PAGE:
What academic institutions are doing during coronavirus

Many academic institutions have been understanding, allowing academics to deal with their workload while satisfying family commitments. Universities have postponed events, moved this year’s teaching and supervising online whenever possible, reduced the number of staff meetings to address more pressing concerns and started to award degrees virtually.

Academic committees are planning for the new academic year and keeping an eye on governmental memos, which are often vague because it’s difficult to predict what will happen in the next months. There are also concerns that enrolment to future courses might fall due to COVID-19.

Universities have also considered the mental health of their students and staff, offering counselling sessions and tools. Academics have set up virtual communities, trying to keep in touch with their students and fostering international research networks.

Working-from-home tips for academics

The ‘home office’ will remain the new normal for a while yet. Here are a few suggestions to stay on task while keeping healthy and motivated:

  • Keep the channels of communications open. Email is still fine and so are collaboration hubs like Slack, which allows you to communicate with your team in your own time. We are all suffering from ‘Zoom fatigue’ and if you have young children at home it might be easier to work outside conventional office hours. Clear communication is key to manage expectations from your superiors, too.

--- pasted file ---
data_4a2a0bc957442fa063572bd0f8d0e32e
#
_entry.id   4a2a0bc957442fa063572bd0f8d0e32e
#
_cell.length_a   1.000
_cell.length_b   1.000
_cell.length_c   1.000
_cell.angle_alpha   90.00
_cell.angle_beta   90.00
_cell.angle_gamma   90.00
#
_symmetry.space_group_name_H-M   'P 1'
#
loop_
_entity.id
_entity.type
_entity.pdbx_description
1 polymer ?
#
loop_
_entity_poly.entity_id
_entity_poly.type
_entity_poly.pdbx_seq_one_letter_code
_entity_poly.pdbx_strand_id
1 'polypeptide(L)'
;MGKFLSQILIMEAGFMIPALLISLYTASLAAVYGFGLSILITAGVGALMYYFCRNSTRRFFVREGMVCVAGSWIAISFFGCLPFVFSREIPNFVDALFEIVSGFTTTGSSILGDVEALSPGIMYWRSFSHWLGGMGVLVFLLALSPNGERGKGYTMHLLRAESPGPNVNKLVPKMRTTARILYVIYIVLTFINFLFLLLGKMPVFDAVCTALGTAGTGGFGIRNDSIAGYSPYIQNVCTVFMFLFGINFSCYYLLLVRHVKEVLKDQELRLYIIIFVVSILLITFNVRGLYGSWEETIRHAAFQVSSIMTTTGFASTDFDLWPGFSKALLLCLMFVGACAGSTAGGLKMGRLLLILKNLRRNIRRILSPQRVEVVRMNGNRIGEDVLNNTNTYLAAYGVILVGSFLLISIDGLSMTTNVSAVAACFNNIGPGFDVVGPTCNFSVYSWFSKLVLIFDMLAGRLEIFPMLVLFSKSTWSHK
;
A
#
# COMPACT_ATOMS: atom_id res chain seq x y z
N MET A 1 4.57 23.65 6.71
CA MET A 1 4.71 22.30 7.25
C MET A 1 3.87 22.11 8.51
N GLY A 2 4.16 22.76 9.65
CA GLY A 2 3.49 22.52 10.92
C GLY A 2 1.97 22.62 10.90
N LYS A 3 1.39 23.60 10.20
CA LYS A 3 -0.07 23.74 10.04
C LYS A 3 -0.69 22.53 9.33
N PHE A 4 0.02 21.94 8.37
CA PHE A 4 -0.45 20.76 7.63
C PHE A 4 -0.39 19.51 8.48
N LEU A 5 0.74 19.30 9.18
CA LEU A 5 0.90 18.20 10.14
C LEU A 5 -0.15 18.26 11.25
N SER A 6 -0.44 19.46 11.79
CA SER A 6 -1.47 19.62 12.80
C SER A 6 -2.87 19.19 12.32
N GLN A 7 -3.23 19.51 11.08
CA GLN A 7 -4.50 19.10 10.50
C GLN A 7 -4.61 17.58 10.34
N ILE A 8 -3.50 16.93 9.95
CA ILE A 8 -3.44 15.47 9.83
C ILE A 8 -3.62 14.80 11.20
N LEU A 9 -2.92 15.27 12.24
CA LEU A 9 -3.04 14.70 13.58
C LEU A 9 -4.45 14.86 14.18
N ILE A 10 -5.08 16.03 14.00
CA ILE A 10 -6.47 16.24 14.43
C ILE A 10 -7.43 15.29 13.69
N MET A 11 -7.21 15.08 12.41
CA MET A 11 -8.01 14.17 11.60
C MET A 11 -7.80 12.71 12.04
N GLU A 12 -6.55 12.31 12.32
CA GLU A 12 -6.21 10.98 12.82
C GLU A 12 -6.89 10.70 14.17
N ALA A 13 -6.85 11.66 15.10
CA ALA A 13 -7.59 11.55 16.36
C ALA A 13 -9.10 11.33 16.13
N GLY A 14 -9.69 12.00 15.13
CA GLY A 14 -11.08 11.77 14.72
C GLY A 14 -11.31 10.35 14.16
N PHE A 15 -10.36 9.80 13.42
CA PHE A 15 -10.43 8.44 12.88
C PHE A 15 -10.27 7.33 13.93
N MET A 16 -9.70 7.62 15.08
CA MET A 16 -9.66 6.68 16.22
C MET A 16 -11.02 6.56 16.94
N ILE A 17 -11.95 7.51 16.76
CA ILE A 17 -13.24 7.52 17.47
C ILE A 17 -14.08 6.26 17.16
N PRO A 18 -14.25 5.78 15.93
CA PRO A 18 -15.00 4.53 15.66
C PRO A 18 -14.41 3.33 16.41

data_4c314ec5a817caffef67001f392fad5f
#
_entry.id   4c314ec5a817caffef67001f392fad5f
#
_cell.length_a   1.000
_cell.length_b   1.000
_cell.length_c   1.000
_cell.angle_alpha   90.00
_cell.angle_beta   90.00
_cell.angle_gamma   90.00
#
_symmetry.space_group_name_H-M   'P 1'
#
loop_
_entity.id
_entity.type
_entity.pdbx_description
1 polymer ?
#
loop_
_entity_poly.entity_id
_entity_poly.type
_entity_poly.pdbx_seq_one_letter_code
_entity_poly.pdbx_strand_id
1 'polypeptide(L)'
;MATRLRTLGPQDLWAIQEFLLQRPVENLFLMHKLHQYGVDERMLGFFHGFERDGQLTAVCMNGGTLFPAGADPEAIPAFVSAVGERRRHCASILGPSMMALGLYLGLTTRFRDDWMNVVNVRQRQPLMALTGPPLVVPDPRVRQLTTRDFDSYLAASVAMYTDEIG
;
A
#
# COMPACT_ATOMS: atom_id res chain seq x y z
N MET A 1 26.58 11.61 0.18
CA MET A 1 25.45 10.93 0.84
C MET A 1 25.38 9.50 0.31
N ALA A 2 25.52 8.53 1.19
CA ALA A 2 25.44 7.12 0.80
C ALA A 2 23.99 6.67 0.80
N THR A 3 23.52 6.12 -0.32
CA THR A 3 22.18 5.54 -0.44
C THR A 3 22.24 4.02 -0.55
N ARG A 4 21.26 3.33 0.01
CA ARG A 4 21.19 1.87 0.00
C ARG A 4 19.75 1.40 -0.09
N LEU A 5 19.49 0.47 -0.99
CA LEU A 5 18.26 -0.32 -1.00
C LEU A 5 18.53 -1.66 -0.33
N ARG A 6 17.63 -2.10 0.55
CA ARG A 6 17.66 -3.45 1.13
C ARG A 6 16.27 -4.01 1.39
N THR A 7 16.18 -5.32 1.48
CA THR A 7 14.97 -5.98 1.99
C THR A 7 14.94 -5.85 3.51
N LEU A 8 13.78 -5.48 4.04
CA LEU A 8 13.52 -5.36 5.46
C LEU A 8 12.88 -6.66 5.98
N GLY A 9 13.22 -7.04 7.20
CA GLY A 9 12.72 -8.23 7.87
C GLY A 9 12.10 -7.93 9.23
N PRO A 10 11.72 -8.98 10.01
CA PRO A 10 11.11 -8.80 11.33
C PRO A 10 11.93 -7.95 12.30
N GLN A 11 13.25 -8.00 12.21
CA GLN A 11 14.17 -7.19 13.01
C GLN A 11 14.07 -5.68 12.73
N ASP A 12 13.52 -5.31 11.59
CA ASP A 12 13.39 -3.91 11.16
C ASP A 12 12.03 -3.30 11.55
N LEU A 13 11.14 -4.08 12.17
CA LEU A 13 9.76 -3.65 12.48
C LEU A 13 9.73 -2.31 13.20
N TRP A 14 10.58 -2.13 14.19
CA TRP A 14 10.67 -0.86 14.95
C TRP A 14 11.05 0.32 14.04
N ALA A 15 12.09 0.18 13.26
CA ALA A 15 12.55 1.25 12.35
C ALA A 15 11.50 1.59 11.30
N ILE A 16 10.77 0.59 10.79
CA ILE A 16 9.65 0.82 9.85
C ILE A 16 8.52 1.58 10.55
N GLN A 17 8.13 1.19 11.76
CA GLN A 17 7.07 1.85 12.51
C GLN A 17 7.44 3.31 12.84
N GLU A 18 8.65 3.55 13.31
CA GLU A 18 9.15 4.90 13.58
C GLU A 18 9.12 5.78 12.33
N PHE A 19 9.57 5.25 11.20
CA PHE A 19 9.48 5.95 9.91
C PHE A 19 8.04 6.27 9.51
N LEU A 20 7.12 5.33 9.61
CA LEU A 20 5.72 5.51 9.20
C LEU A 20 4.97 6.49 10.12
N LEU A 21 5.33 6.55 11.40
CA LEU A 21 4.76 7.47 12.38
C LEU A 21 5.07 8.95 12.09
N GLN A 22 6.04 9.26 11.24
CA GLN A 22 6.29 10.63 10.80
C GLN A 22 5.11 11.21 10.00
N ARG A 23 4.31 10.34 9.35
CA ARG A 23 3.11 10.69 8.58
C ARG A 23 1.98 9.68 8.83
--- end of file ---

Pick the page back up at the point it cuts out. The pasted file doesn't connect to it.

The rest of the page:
• If you are feeling isolated, keep in touch with your network by organising a virtual water cooler chat. Most academic institutions are using Zoom and Microsoft Teams to run formal and informal meetings. You can also pick up the phone and call your colleagues if you need a real conversation, rather than relying on email only.
  • Create boundaries in your home and inform your family members of any zoom meeting or skype call in advance.
  • Take regular screen breaks and break long periods hunched on your computer by doing some stretches and chair exercises. Many fitness professionals are offering free classes online. Working without stopping for a break will affect your focus and health.
  • Be kind to yourself and your team, be patient with yourself and others. Do not set unrealistic timelines, build in enough contingency time so you can tackle any problems arising during your project. Give yourself and your colleagues more time in light of the current situation.
  • Have some think time in your schedule. Pausing some projects might be inevitable but you could use the time to learn a new skill and plan ahead in case covid-19 constraints are going to carry on until the end of the year.
  • It is not an easy time for anyone. We are all hoping things will go back to normal as soon as possible. In the meantime, it’s helpful to counterbalance boredom, anxiety and uncertainty with new ways to stay occupied, productive and positive.
  • If you have been working on a paper, perhaps created a collaboration with other researchers and are looking at publication options, do visit our journals page to find out what we can offer you.